According to divorce filings, Altantawi – who once had an annual income in excess of $350,000 – found himself unable to work as a physician and subsequently meet support payments for his estranged wife and three children or “no longer able to support them in their lavish lifestyle” in Farmington Hills
When his mother told him two weeks before her death that she was going to send him to live with his father, Muhammad Altantawi said “You are going to get what’s coming to you.”
The offense carries life in prison without parole. Defense attorneys could not be immediately reached for comment.
Muhammad Altantawi Sentencing
A judge sentenced a Farmington Hills man convicted of killing his mom on Wednesday to at least 35 years in prison after he was found guilty by a jury in March of first-degree premeditated murder.
Muhammad Altantawi was 16 at the time he pushed his mom out of a window. After four hours, Altantawi was ultimately sentenced to 35 to 60 years in prison after he was convicted in March of the 2017 murder
After the sentencing, someone from the gallery told Altantwai to “have fun rotting in prison, murderer. I hope you die there too.” More conversation erupted from the gallery but was quickly shut down by deputies in the court.
He arrived in court shortly after 1:30 p.m. without an attorney and objected to the entire pre-sentencing report, paragraph-by-paragraph. The judge ruled she would not strike anything from the report.
He also argued with the written victim impact statements, which at that time had not yet been read in court. The county prosecutor objected and said that there was no legal basis to allow the challenge of the victim impact statements.
The judge sided with the prosecution and would not allow the challenges
Altantawi was chided by the judge several times for interrupting her when she tried to rule on his challenges.
He also claimed bigotry and racism by the prosecutor’s office, which drew an immediate objection from the Oakland County Prosecutor’s Office, who claimed Altantawi would need mental health services.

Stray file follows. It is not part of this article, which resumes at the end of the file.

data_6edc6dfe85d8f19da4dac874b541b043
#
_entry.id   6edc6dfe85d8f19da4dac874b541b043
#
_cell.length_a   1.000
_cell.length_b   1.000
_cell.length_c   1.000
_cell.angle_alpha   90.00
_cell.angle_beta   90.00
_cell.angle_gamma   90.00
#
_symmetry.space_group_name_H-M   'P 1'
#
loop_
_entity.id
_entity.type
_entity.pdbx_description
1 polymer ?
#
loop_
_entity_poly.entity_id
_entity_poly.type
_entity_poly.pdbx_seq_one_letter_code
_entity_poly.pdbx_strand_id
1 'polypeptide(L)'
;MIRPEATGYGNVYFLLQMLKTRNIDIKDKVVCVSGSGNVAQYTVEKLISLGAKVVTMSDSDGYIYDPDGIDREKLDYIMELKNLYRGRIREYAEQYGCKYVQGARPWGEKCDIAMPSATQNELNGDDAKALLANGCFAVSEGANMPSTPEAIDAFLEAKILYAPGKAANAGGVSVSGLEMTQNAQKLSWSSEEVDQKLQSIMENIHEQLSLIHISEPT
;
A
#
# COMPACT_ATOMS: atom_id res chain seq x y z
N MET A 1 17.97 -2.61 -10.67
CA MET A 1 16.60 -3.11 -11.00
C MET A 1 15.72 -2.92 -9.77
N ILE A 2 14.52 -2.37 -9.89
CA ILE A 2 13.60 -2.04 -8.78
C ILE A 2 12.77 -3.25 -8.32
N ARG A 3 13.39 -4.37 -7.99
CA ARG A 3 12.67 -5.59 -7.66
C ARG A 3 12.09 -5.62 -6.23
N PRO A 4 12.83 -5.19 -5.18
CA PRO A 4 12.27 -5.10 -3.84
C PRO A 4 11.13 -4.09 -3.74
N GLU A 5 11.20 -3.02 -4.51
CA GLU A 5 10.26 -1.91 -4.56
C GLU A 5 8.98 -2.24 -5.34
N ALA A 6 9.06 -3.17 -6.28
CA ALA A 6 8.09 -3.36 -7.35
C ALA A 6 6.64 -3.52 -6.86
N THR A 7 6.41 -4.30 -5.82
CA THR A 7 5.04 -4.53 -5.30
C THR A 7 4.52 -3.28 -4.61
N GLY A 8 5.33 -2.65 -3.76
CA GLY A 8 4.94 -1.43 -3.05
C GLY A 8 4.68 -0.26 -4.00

The judge asked Altantawi about his Muslim upbringing, to which Altantawi said his family moved to the U.S. from Syria. She suggested changing the text to ‘the defendants’ parents were Muslim’ but Altantawi objected to the relevancy of it being included in the sentencing.
The judge ultimately agreed to remove the sentence completely but questioned the relationship between Altantawi and his father. She said it was pertinent because of the pending divorce.
Altantawi had been angry with his 35-year-old Nada Houranieh for divorcing his father, blaming her for causing their family to become split.
After almost two hours of challenges from Altantawi, the last of which was the omission of the word ‘road’ on his street address, his sister read an impact statement on behalf of the family asking for him to be sentenced to life in prison for ending Houranieh’s life.
She had asked that her personal impact statement not be aired.
Altantawi’s father, who had been charged with domestic violence of Houranieh, then spoke. He discussed his relationship with his wife but was chastised by the judge for discussing his son as the victim.
“You can stand by him but that’s not what a victim impact statement is about,” the judge said.
His father changed his tone, calling his wife’s death ‘tragic’ and says the prosecution manipulated his mentally-challenged daughter to testify against his son. The judge then ordered him to sit down, prompting another outburst from Altantawi.
The family then left the courtroom, which led to an outburst in the hallway. The judge ordered Altantawi to address the court one final time.
“Five years ago, I got arrested for – what I said – the worst crime, the murder of my mother,” Altantawi said, while denying he smothered and killed his mother.
According to investigators, Altantawi suffocated his mom, before throwing her out of the third-floor window of the family’s home in Farmington Hills in the summer of 2017.
Altantawi spoke again, saying that the prosecution offered him a plea deal of 10 years in prison, to which he said he was offended by, on his mother’s behalf.
“It would have allowed this first-degree murderer…to have gotten off for five more years,” he said.
Altantawi spoke for another 20 minutes or so and said that all that mattered was his mother, who was ‘taken away’.
The county prosecutor argued that she wasn’t ‘taken away’ but that Altantawi murdered her, which the jury decided upon after only two hours of deliberation.
“This was a hit on a witness,” the prosecution argued. “(she) was to testify at a deposition against her husband.”
The prosecutor argued that Altantawi’s father was facing prison time for embezzlement and that Altantawi killed her for that reason.
The prosecution asked for 40 to 80 years in prison for Altantawi.
The judge described the sentencing as difficult and said, despite Altantawi’s claims of innocence, she must treat him as guilty since that is how the jury ruled.
“Under our law, he was found guilty, and the court is treating him as he was found guilty of committing murder,” she said.
She said, after hearing the past four hours of the hearing, that Altantawi believed he was the victim in the crime.
Ultimately, she sentenced him to 35 to 60 years in prison, with credit for time served.
He was arraigned on Aug. 28 of 2017 on a second-degree murder charge before it was amended to a premeditation count after a medical examiner’s report determined Houranieh died from asphyxiation, while blunt force trauma contributed to her death.